CHICAGO (AP) — Powerball officials say tickets sold in Arizona and Missouri matched all six numbers to win the record the record $579.9 million jackpot. Now the hunt for the winners begins.
Early Thursday morning officials confirmed that two winning tickets had been sold.
The numbers drawn Wednesday night are: 5, 16, 22, 23, 29 and Powerball of 6.
A lottery official said late Wednesday that the jackpot increased to $579.9 million by the time of the drawing, making the cash option $379.8 million.
Americans went on a ticket-buying spree in recent days, the big money enticing many people who rarely, if ever, play the lottery to purchase a shot at the second-largest payout in U.S. history.
Among them was Lamar Fallie, a jobless Chicago man who said his six tickets conjured a pleasant daydream: If he wins, he plans to take care of his church, make big donations to schools and then "retire from being unemployed."
Tickets were selling at a rate of 130,000 a minute nationwide — about six times the volume from a week ago. That pushed the jackpot even higher before the Wednesday night drawing, said Chuck Strutt, executive director of the Multi-State Lottery Association.
The jackpot had already rolled over 16 consecutive times without a winner, but Powerball officials said earlier Wednesday they believed there was a 75 percent chance the winning combination will be drawn this time.
Some experts had predicted that if one ticket hit the right numbers, chances were good that multiple ones would. That happened in the Mega Millions drawing in March, when three ticket buyers shared a $656 million jackpot, which remains the largest lottery payout of all time. And it happened again for Wednesday's Powerball drawing.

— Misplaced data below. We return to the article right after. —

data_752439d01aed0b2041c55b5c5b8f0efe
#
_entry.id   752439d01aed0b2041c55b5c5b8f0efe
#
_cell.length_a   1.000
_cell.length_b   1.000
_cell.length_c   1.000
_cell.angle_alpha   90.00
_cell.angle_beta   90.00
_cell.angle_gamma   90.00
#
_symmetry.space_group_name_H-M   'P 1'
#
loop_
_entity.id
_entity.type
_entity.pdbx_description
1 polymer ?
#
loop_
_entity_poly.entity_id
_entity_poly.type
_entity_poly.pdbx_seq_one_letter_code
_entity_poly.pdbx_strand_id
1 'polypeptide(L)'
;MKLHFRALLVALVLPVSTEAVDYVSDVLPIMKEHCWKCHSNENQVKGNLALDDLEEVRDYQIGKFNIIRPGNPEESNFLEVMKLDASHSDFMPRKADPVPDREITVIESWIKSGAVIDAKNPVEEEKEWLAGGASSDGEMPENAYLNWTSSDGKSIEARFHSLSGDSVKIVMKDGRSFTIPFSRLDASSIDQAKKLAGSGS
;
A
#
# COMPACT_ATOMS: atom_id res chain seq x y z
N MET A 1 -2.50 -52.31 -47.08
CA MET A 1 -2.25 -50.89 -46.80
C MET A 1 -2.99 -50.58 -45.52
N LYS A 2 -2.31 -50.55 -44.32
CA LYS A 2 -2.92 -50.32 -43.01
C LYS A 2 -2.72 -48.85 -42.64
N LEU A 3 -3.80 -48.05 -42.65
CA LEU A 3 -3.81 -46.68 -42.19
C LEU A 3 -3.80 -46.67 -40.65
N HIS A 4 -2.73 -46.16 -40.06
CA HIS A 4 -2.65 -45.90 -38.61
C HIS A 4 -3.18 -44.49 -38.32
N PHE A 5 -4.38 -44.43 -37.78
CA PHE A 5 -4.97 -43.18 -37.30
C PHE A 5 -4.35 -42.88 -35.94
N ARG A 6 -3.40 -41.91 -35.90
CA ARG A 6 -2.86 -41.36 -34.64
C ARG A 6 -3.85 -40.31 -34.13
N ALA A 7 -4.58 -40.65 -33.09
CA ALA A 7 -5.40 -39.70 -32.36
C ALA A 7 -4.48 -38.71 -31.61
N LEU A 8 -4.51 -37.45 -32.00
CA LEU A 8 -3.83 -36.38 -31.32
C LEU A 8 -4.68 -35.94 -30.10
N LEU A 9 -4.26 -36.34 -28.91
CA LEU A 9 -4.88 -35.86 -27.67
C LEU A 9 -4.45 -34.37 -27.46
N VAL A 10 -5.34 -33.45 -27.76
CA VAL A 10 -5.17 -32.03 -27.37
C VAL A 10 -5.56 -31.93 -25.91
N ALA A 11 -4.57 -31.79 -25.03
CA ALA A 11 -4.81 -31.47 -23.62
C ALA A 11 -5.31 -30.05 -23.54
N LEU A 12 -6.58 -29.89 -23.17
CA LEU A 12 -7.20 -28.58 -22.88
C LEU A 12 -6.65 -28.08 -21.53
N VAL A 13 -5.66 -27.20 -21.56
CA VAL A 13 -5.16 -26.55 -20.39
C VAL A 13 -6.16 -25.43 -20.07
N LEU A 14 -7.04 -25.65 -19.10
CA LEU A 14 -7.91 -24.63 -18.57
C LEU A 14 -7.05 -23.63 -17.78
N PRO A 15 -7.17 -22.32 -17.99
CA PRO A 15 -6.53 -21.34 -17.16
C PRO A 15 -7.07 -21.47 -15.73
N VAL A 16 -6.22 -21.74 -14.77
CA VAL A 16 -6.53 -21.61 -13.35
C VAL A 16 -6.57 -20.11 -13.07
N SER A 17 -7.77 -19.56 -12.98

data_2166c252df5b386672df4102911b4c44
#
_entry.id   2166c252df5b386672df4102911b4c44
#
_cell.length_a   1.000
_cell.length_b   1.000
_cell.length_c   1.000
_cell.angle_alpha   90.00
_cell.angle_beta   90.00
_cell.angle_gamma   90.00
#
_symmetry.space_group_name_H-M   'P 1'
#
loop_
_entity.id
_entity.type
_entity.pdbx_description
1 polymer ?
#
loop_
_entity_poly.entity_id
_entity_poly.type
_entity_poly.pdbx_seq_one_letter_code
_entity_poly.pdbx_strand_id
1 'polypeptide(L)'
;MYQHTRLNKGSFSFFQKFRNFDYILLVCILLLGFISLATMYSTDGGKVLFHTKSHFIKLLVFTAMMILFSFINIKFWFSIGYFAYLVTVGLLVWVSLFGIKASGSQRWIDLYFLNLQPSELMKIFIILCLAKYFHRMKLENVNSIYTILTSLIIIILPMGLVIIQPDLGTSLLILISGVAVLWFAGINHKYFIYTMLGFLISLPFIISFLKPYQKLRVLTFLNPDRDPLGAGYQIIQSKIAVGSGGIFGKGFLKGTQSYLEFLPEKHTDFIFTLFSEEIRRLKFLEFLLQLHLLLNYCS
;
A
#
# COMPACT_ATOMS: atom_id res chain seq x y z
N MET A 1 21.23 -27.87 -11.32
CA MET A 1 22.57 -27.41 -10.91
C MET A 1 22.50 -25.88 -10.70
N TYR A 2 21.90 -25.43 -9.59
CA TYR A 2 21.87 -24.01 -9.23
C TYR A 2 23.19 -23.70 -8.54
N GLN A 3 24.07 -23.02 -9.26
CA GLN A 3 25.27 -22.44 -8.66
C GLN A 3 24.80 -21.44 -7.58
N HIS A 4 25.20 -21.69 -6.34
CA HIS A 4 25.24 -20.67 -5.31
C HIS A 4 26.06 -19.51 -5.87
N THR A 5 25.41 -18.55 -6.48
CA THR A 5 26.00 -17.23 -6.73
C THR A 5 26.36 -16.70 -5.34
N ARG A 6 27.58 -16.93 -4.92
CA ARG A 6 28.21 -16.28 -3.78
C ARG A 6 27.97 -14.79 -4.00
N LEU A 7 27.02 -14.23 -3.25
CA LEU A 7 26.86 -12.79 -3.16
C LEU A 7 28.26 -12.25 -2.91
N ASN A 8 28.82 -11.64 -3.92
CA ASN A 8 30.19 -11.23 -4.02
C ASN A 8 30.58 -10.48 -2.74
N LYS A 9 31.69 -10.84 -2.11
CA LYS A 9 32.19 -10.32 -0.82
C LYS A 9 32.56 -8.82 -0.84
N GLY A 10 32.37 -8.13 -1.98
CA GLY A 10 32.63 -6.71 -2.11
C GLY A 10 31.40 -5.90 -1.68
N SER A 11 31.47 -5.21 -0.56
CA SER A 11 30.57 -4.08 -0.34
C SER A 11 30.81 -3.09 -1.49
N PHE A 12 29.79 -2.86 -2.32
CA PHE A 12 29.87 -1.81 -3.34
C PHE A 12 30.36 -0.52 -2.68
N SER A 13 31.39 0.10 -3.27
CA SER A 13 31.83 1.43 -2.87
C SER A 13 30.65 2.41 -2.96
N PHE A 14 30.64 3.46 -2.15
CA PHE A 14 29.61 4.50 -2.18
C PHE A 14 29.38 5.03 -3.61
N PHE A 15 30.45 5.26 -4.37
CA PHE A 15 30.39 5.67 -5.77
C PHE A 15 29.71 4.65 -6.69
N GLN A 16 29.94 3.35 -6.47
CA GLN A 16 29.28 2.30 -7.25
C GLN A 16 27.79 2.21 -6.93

Yvette Gavin, who sold the tickets to Fallie, is only an occasional lottery player herself, but the huge jackpot means she'll definitely play this time. As for the promises she often gets from ticket purchasers, Gavin isn't holding her breath.
"A lot of customers say if they win they will take care of me, but I will have to wait and see," she said.
In the hours before Wednesday's drawing, Associated Press photographers across the nation sought out ticket buyers and asked about their lottery fantasies. Here's a look at what they found:
When Atlanta barber Andre Williams buys scratch-off tickets, he typically does a dance in his shop for good luck. As a first-time Powerball player, he plans to reprise the dance — and buy a few extra tickets to enhance his chances.
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